It's also faster than I expected in a FW800 case, although there's a caveat: At least in this case (Newer MiniStack 3) both the EARS and EADS drives have a tendency to partially sleep--at least, they're parking the heads--after a rather short period of time, regardless of Energy Saver settings, which can get annoying when you need to wait ~2-3 seconds for it to spin back up on first access. had a tip a few weeks ago about using WD's config tool under a DOS boot to change the head park time (default is 8 seconds), but even disabling it on mine didn't seem to make much difference.

    I haven't tested it in another enclosure to see if it's just this case or if it's the drive's firmware to blame.
  14. macstatic thread starter macrumors 6502a

    Oct 21, 2005
    A silent drive is mainly what I'm looking for, although reliability and decent speed goes without saying.
    The WD10EARS (1TB Caviar "Green") sounds like the drive I should get although I have a few concerns:

    - speed: WD seems to want to hide the fact that this is a 5400 RPM drive while most other 3.5" drives these days run at 7200 RPM. Perhaps this is part of the reason for its low noise though...

    - reliability: mentioned earlier in this thread, but is this more a case for this particular drive or something common to all hard drives of today (they don't make 'em like they used too)?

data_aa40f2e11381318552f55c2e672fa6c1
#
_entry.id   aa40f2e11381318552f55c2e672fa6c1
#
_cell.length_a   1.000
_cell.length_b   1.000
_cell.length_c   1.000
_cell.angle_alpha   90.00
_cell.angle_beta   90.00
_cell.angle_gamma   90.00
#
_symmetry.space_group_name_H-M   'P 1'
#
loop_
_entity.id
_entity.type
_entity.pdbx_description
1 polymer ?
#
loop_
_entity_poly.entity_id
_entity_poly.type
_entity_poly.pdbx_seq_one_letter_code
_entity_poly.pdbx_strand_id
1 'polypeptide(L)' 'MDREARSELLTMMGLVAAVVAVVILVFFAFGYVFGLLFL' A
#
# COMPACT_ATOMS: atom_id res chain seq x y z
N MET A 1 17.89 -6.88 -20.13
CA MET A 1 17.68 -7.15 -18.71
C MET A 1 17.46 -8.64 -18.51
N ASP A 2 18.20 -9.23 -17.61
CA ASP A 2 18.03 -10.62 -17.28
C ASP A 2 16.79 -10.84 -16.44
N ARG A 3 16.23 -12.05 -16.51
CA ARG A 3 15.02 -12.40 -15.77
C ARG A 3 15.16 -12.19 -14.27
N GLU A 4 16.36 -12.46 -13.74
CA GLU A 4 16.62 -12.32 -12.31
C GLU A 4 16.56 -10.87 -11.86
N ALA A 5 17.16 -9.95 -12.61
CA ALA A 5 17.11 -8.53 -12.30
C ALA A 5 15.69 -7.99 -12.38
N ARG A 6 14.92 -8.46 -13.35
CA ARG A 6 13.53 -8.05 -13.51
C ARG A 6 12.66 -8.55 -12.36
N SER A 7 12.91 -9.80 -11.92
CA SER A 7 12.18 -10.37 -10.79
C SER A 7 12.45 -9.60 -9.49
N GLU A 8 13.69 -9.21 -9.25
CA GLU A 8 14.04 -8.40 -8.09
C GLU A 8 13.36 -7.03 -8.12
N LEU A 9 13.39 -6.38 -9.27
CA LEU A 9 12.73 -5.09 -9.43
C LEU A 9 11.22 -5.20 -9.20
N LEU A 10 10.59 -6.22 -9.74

- the sleep feature. I can't have a drive sleep on me every few seconds. I'll be spending more time waking the drive up than getting work done!!!
    I found the abovementioned article in XLR8yourMac here, but didn't quite understand if the utility software is used to access the firmware so you can set the sleep mode to a different period of time (or turn it off perhaps), or if it's an application that actually needs to run all the time. In case the former I can probably bring my drive over to a PC owning friend, connect it via USB (the enclosure has Firewire and USB), then turn sleep off.
    In case of the latter however I'm out of luck: the computer's a G4 Powerbook meaning I don't really have many options when running Windows, neither am I interested in doing so.
    So, am I out of luck if I want to turn sleep entirely off (then turn on the power saving feature in MacOSX to spin down drives automatically which haven't been used for an extended period of time)?